Who are we?
Each person brings different strengths to a team and will approach problems and opportunities in a different way. Team members need to know 'what makes each person tick' so that individual differences can be harnessed to achieve maximum performance levels. The workplace behavior of team members can be understood by examining their Work Values, Risk-Orientation and Preferences.
Where are we now?
Before planning where you are heading as a team, it is useful to look at team balance, whether team members are likely to be risk averse or risk accepting, and whether conflicting values are likely to arise. A Situational Analysis will allow you to look at the teams' key Strengths, Weaknesses, Opportunities and Threats and to determine whether the necessary resources are available to achieve the team's vision.
Where are we going?
To work with energy, commitment and enthusiasm, a team needs to know where it is going. It has to have a vision that is aligned with the organization's mission and goals. It needs to understand its purpose - what makes it different from other teams, what its outputs are and what outcomes they lead to. A Team Purpose Statement can be used as a structure for the team to determine its specific purpose and how that aligns with the organizational vision.
How will we get there?
To turn a vision into reality, it is necessary to systematically set objectives, action-plans and measures of performance. It is important to plan the route from where you are now to where you want to be through looking at the critical Types of Work.
What is expected of us?
People find it difficult to perform if they don't know what they are meant to be doing. In a High-Energy Team, all team members will fully understand their job description, their role in the team, what they are responsible for and, most importantly, what they are accountable for. The development of behavioral ground rules aligned with agreed shared team values is also important to ensure team survival.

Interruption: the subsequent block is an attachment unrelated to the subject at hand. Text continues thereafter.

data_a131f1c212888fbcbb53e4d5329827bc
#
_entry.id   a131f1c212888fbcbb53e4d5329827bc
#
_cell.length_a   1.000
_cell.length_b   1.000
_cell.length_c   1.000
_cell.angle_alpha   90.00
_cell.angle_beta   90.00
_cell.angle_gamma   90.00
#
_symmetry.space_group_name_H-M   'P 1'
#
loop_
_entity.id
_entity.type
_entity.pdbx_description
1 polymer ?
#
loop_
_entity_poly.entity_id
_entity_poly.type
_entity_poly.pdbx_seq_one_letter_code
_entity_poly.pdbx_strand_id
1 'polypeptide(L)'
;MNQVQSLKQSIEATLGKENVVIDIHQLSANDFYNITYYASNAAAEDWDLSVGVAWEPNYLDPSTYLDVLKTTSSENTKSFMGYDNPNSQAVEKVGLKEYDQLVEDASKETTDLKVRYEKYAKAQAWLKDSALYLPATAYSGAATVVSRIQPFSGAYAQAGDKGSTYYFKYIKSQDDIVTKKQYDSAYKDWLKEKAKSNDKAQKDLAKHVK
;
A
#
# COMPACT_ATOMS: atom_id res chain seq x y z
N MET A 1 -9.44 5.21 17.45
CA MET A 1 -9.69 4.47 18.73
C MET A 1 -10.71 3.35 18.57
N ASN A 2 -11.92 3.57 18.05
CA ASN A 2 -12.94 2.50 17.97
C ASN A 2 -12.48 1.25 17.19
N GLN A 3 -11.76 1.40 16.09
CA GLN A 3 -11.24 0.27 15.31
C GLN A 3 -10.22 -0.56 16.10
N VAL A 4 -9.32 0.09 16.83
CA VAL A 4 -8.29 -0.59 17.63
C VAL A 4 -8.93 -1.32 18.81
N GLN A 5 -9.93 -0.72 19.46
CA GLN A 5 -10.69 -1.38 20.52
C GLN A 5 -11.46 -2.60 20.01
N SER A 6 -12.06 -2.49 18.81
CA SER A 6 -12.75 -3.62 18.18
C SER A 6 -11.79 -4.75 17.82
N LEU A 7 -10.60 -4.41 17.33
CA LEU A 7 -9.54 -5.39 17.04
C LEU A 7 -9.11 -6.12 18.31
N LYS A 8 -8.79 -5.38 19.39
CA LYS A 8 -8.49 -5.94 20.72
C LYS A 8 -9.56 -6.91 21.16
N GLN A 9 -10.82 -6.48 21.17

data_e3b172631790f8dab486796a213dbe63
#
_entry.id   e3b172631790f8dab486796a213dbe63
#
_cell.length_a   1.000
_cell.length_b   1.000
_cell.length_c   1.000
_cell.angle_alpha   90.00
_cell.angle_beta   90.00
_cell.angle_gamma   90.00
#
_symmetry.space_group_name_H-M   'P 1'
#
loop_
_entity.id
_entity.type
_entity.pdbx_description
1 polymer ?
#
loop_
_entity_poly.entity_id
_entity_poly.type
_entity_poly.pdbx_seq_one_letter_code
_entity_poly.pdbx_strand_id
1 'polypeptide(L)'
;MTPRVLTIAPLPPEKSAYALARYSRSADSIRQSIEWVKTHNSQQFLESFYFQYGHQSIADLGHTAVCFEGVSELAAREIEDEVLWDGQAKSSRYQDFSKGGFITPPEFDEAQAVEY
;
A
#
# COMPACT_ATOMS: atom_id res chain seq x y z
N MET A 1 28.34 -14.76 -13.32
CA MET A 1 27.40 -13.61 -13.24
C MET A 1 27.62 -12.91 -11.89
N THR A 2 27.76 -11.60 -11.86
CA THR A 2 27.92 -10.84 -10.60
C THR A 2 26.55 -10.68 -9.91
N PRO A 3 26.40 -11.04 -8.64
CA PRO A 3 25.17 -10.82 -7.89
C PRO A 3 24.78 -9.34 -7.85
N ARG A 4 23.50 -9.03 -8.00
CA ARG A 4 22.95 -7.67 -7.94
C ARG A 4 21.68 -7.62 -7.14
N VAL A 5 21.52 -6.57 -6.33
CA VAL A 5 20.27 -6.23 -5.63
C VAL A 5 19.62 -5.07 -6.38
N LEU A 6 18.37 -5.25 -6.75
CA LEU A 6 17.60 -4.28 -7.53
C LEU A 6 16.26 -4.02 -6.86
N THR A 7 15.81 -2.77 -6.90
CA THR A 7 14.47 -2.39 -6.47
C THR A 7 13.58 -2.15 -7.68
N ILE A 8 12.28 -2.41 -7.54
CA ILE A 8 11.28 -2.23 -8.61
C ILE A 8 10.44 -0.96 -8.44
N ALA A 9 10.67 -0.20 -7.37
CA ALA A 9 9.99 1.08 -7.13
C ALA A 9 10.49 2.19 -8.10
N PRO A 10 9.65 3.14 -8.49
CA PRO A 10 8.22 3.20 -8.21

What support do we need?
Once the team finds answers to the first five questions, it can then focus on what support is required to deliver results. This means doing a training and development needs assessment and establishing ongoing systems of team learning so that all team members can continuously develop their skills.
How effective are we?
A High-Energy Team is one that regularly reviews its effectiveness and continually improves its performance. Benchmarks for success can be established and procedures for learning from mistakes implemented. A regular process of 'Questioning' helps prevent complacency from developing.
What recognition do we get?
In general, most teams will not attain high-energy levels unless there is adequate recognition for the accomplishments of all team members. This can be achieved through feedback, remuneration, fringe benefits and promotion.
The processes that ensure all eight questions are integrated and coordinated are known as 'linking'. Team members and particularly the team leader need to be effective at a whole range of Linking Skills.
When all these strategic issues have been addressed to the satisfaction of the team, the team will be in a 'high energy' state ready to work optimally to deliver excellent performance.
The Team Signals Questionnaire allows team members to record the importance of these issues to the team and how satisfied they are with the extent that these issues have been addressed.